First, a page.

The 2008 Lacey Act amendments are the most important U.S. policy initiative to reduce global illegal logging and its associated trade in recent years. They make it illegal to trade plants and plant products - including wood, pulp and paper - harvested or traded in violation of the laws of a foreign country. The Lacey Act also requires importers to file a declaration naming the country of harvest and the genus and species of plants contained in the products, although the declaration requirement has yet to be phased in for composite wood products or for pulp and paper.
AF&PA is a strong proponent of international efforts to suppress illegal logging, because trade in illegally sourced fiber is a serious detriment to the industry’s sustainability, the environment and the global economy. AF&PA supports language in the Trans-Pacific Partnership trade agreement the U.S. negotiated with 11 other countries in the Asia-Pacific region that calls for strong laws against illegal logging and associated trade and their enforcement. An AF&PA commissioned study estimated that illegal logging costs the U.S. forest products industry some $1 billion annually in lost export opportunities and depressed U.S. wood prices.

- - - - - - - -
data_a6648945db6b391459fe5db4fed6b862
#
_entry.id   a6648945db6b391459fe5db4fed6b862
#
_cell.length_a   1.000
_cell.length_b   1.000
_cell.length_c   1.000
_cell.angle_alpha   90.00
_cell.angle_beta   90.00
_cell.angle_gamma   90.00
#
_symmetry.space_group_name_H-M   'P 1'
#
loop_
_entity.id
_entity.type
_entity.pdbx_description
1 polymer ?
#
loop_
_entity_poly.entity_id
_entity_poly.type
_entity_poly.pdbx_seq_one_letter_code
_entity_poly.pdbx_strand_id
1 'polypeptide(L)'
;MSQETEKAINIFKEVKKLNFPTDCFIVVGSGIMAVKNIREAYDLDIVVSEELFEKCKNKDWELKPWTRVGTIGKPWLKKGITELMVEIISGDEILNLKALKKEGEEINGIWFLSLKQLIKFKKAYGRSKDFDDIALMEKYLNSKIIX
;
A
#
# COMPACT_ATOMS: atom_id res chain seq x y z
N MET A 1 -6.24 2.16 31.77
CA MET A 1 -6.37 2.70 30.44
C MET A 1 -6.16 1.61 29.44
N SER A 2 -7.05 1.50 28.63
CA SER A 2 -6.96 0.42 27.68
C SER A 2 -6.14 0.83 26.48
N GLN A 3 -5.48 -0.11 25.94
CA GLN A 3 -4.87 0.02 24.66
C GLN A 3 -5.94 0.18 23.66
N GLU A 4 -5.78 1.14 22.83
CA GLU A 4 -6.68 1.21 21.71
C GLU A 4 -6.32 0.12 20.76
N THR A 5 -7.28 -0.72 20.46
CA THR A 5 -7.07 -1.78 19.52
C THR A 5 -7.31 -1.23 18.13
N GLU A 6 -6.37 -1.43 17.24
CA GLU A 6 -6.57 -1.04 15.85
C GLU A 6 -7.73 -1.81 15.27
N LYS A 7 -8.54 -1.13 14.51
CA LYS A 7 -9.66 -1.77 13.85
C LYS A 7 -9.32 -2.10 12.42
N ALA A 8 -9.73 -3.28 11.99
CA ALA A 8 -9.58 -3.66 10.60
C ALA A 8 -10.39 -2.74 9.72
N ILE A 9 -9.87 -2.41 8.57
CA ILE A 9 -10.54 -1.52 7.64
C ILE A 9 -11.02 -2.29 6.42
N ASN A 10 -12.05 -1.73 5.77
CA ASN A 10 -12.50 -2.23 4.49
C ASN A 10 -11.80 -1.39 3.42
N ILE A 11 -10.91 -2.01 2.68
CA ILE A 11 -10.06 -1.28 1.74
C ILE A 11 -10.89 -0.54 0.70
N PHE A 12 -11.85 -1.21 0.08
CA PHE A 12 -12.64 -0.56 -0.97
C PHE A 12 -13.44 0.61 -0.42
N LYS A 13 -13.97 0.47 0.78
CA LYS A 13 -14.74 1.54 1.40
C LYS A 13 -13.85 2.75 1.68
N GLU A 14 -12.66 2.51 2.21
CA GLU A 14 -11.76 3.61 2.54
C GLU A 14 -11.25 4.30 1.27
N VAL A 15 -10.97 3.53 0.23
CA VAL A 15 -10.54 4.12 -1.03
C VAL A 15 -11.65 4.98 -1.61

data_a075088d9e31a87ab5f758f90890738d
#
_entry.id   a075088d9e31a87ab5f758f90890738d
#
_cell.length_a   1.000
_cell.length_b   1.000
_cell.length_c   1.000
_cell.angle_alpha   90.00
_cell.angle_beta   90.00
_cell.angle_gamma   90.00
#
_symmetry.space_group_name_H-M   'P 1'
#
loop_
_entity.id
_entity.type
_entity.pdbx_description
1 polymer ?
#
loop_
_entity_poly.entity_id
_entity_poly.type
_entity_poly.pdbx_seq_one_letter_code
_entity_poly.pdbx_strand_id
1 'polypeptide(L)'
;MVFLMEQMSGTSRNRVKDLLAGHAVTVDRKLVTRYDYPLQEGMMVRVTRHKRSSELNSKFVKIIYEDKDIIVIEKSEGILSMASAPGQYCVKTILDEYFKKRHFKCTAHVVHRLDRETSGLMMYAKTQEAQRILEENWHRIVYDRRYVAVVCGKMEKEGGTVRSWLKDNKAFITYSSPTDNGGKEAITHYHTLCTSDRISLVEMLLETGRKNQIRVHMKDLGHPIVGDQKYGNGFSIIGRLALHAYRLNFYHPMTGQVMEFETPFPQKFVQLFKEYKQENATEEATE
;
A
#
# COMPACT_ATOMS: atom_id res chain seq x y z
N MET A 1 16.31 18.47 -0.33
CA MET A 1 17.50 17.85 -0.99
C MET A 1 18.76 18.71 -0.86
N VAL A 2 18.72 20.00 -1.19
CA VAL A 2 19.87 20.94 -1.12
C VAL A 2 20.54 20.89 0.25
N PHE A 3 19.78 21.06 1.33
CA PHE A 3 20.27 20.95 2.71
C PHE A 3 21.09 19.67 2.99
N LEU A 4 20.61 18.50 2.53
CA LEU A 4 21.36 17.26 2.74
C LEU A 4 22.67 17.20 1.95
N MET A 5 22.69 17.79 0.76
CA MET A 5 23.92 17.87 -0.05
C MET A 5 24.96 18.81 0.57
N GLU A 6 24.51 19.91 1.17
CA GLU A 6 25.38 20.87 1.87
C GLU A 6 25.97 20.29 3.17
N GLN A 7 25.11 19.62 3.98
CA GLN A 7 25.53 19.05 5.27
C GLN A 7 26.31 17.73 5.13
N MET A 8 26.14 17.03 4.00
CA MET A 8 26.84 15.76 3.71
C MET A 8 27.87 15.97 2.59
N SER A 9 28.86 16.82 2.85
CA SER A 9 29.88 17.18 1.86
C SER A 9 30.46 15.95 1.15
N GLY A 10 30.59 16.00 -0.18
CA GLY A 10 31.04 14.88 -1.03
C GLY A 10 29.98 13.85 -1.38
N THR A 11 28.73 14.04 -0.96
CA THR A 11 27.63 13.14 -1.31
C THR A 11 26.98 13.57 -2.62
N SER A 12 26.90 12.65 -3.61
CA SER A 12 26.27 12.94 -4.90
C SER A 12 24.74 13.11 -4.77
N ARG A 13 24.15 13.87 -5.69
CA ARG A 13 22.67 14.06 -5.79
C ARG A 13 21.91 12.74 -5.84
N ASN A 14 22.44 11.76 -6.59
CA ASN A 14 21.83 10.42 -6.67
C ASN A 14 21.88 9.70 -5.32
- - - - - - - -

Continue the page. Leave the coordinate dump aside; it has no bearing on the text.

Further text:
AF&PA is working closely with a broad consensus coalition of businesses, conservation groups and labor organizations that are calling on federal agencies to ensure successful implementation of the law. AF&PA supports adequate funding for the implementation of the Lacey Act and the phase-in of the declaration requirement to imports of composite wood products and pulp and paper.
Improvements to Lacey Act implementation include administrative clarification that:
- the amendments do not apply to products imported or manufactured prior to May 2008;
- the Lacey Act should not be enforced against individual consumers; and
- the Lacey Act should provide a de minimis exemption in the case of a mill that cannot guarantee complete knowledge of the mix of plant species.
AF&PA opposes legislative changes to the Lacey Act that would undermine the intent and effectiveness of the 2008 amendments by:
- limiting the application of the import declaration requirement to “solid wood,” excluding pulp, paper and composite wood imports from the key requirement of the Lacey Act; and
- eliminating the Lacey Act’s application to imports of forest products that were harvested, processed or traded in violation of foreign laws.
AF&PA continues to play a constructive role in the process, exploring with member companies and coalition partners potential areas for discussion with policymakers.